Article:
This chart covers the most violent moves in Fed-directed interest rates ever, following the 1970s price inflation crisis. Despite the Fed increasing the FFR from 4.6% in January 1977 to 19.3% in April 1980, M3 (broad money and bank credit) continued to increase with little variation in its pace. Falls in the FFR designed to stimulate the economy and prevent recession were equally ineffective as M3 continued on its straight-line path after 1980 without significant variation, and it is still doing so today. There is no correlation between changes in interest rates, the quantity of money, and therefore the inflationary consequences.

Gibson’s paradox disproves the efficacy of monetary policy

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From the chart above, it is clear that the central tenet of monetary policy, that the quantity of money can be regulated by managing interest rates, is not borne out by the results, and therefore the role of interest rates is not to regulate demand for credit as commonly supposed. This is confirmed by Gibson’s paradox, which demonstrated that a long-run positive correlation existed between wholesale borrowing rates and wholesale prices, the exact opposite of that assumed by modern economists. This is shown in our second chart, covering over two centuries of British statistics.

Economists dismissed the contradiction of Gibson’s paradox because it conflicted with their set view, that interest rates regulate demand for money and therefore prices[i]. Instead, it is ignored, but the evidence is clear. Historically, interest rates have tracked the general price level, not the annual inflation rate. As a means of managing monetary policy, interest rates and therefore borrowing costs are ineffective, as confirmed in our third chart below.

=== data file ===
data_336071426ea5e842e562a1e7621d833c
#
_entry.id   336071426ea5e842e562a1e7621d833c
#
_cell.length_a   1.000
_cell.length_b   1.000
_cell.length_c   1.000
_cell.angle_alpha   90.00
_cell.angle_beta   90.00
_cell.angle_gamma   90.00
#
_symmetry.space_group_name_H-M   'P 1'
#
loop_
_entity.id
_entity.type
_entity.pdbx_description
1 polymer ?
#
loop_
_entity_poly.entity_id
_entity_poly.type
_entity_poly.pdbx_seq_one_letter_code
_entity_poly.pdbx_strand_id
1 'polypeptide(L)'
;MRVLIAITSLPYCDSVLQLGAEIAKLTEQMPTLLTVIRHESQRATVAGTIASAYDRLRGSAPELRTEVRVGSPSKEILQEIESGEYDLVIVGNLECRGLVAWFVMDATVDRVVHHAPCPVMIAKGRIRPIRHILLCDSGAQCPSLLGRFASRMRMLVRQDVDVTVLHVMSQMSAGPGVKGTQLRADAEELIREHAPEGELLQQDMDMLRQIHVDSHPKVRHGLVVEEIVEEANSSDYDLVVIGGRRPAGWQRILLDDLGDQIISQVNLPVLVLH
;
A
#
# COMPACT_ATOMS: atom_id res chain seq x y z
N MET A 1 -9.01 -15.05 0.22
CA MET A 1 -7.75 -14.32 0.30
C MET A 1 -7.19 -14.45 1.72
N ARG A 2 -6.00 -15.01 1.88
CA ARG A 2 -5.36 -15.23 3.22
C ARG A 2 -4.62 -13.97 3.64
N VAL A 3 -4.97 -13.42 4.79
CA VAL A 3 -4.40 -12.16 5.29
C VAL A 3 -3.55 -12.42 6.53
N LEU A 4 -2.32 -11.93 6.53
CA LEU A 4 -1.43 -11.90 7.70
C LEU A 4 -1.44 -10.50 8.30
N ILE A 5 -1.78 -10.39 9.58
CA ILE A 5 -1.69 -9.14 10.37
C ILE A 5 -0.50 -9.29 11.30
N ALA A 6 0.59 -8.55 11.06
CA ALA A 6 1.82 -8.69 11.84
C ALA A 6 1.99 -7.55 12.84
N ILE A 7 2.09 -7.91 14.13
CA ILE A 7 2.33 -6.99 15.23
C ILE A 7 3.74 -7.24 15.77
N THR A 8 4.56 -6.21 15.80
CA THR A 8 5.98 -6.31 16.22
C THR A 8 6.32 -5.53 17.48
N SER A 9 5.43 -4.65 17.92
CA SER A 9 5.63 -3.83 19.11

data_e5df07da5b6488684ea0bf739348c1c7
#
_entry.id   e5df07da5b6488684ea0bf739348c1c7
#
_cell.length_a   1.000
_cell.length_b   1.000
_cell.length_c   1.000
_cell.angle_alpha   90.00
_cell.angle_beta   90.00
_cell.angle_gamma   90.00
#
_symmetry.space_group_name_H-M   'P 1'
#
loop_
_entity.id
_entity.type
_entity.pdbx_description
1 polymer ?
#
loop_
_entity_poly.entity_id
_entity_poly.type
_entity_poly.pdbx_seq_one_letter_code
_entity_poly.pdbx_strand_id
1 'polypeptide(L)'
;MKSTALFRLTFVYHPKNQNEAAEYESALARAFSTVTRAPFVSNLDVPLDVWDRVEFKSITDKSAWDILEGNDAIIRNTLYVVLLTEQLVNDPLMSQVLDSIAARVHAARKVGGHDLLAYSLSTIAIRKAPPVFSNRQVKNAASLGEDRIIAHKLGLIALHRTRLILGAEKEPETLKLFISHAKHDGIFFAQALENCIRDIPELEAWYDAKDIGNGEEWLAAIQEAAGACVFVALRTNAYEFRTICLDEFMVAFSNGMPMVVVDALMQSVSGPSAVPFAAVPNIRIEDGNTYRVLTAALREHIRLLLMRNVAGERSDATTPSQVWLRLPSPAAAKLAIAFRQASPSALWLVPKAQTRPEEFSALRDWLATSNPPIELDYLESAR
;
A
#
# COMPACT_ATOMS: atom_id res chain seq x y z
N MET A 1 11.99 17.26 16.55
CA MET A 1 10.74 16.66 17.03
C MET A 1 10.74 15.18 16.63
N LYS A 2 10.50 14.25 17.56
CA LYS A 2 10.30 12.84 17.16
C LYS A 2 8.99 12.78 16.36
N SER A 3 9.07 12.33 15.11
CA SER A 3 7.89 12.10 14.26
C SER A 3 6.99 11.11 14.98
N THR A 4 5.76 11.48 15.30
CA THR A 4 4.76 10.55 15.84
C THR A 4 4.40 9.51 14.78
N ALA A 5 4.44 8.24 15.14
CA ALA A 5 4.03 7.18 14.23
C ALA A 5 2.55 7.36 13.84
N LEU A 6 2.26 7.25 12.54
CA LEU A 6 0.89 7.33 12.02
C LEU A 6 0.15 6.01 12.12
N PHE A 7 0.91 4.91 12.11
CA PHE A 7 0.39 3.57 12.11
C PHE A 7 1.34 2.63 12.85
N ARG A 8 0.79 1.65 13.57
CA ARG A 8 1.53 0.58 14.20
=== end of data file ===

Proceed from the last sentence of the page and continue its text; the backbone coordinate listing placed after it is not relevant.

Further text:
The only apparent correlation between borrowing costs and price inflation occurred in the 1970s, when price inflation took off, and bond and money markets woke up to the collapsing purchasing power of the currency.

The explanation for Gibson’s paradox, which embarrassingly eluded all the great economists who tackled it, is simple. It stands to reason that if the general price level changes, in aggregate businessmen in their calculations will take that into account when it comes to assessing the level of interest they are prepared to pay and still make a profit. If a businessman expects higher prices in the market, he will expect a higher rate of return and therefore be prepared to pay a higher rate of interest. And if prices are lower, he can only afford to pay a correspondingly lower rate. This holds true when capital in the form of savings is limited by the preparedness of people to save, and businesses have to compete for it.

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Today, Gibson’s paradox does not appear to apply, partly because capital is no longer scarce (thanks due to central banks) and partly because the abandonment of the Bretton Woods agreement has led to indices of the general price level rising continually. To these factors must now be added wilful misrepresentation of price inflation in official statistics, a deceit that will almost certainly end up destabilising attempts at economic management even further when discovered.

These points notwithstanding, the belief that interest rates are a price which regulates demand for money is disproved. The mistake is to ignore the human dimension of time preference and assume there is no reason for a difference in intertemporal values, the value of something today compared with later. To understand why the degradation of value over time becomes a necessary element of compensation in lending contracts, we must examine in more detail what interest rates actually represent. Only then can we fully understand why they do not correlate with changes in the general level of prices and the growth of credit, which makes up the bulk of M3 in the first chart…

– Source, Alasdair Macleod via Goldmoney